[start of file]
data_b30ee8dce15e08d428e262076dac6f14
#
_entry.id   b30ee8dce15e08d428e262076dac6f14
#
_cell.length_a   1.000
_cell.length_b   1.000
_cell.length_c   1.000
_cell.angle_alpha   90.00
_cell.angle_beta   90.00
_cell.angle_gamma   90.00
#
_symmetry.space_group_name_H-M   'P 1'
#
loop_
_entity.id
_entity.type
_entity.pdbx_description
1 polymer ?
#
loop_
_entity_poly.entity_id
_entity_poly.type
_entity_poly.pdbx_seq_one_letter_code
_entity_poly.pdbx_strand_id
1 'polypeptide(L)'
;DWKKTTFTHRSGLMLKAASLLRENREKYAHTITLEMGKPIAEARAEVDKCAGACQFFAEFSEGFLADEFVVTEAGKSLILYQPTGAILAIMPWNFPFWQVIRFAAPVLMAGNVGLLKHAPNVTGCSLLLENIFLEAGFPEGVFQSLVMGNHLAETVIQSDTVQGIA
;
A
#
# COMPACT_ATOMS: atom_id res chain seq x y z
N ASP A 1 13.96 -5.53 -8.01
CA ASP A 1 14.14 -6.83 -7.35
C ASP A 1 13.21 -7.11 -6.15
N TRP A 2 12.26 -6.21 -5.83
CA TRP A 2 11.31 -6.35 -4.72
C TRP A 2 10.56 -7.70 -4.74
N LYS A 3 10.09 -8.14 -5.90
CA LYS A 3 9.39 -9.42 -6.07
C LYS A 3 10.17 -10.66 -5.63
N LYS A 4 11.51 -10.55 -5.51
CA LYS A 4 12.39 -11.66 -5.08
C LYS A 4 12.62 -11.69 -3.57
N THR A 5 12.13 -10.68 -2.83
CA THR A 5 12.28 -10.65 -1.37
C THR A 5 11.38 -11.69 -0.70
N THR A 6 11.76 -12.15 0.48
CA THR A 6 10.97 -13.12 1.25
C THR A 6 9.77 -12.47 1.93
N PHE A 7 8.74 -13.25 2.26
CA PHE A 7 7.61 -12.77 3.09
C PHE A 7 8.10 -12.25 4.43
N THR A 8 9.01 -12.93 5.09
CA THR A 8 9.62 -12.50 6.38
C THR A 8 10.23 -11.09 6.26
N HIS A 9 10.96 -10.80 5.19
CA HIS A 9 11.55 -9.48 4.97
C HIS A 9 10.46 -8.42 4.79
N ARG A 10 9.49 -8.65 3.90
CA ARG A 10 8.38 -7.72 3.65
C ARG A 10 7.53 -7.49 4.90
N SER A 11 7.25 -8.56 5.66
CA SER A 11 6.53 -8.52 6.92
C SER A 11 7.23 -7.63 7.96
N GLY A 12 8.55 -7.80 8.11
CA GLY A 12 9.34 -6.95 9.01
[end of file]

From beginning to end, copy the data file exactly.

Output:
data_b30ee8dce15e08d428e262076dac6f14
#
_entry.id   b30ee8dce15e08d428e262076dac6f14
#
_cell.length_a   1.000
_cell.length_b   1.000
_cell.length_c   1.000
_cell.angle_alpha   90.00
_cell.angle_beta   90.00
_cell.angle_gamma   90.00
#
_symmetry.space_group_name_H-M   'P 1'
#
loop_
_entity.id
_entity.type
_entity.pdbx_description
1 polymer ?
#
loop_
_entity_poly.entity_id
_entity_poly.type
_entity_poly.pdbx_seq_one_letter_code
_entity_poly.pdbx_strand_id
1 'polypeptide(L)'
;DWKKTTFTHRSGLMLKAASLLRENREKYAHTITLEMGKPIAEARAEVDKCAGACQFFAEFSEGFLADEFVVTEAGKSLILYQPTGAILAIMPWNFPFWQVIRFAAPVLMAGNVGLLKHAPNVTGCSLLLENIFLEAGFPEGVFQSLVMGNHLAETVIQSDTVQGIA
;
A
#
# COMPACT_ATOMS: atom_id res chain seq x y z
N ASP A 1 13.96 -5.53 -8.01
CA ASP A 1 14.14 -6.83 -7.35
C ASP A 1 13.21 -7.11 -6.15
N TRP A 2 12.26 -6.21 -5.83
CA TRP A 2 11.31 -6.35 -4.72
C TRP A 2 10.56 -7.70 -4.74
N LYS A 3 10.09 -8.14 -5.90
CA LYS A 3 9.39 -9.42 -6.07
C LYS A 3 10.17 -10.66 -5.63
N LYS A 4 11.51 -10.55 -5.51
CA LYS A 4 12.39 -11.66 -5.08
C LYS A 4 12.62 -11.69 -3.57
N THR A 5 12.13 -10.68 -2.83
CA THR A 5 12.28 -10.65 -1.37
C THR A 5 11.38 -11.69 -0.70
N THR A 6 11.76 -12.15 0.48
CA THR A 6 10.97 -13.12 1.25
C THR A 6 9.77 -12.47 1.93
N PHE A 7 8.74 -13.25 2.26
CA PHE A 7 7.61 -12.77 3.09
C PHE A 7 8.10 -12.25 4.43
N THR A 8 9.01 -12.93 5.09
CA THR A 8 9.62 -12.50 6.38
C THR A 8 10.23 -11.09 6.26
N HIS A 9 10.96 -10.80 5.19
CA HIS A 9 11.55 -9.48 4.97
C HIS A 9 10.46 -8.42 4.79
N ARG A 10 9.49 -8.65 3.90
CA ARG A 10 8.38 -7.72 3.65
C ARG A 10 7.53 -7.49 4.90
N SER A 11 7.25 -8.56 5.66
CA SER A 11 6.53 -8.52 6.92
C SER A 11 7.23 -7.63 7.96
N GLY A 12 8.55 -7.80 8.11
CA GLY A 12 9.34 -6.95 9.01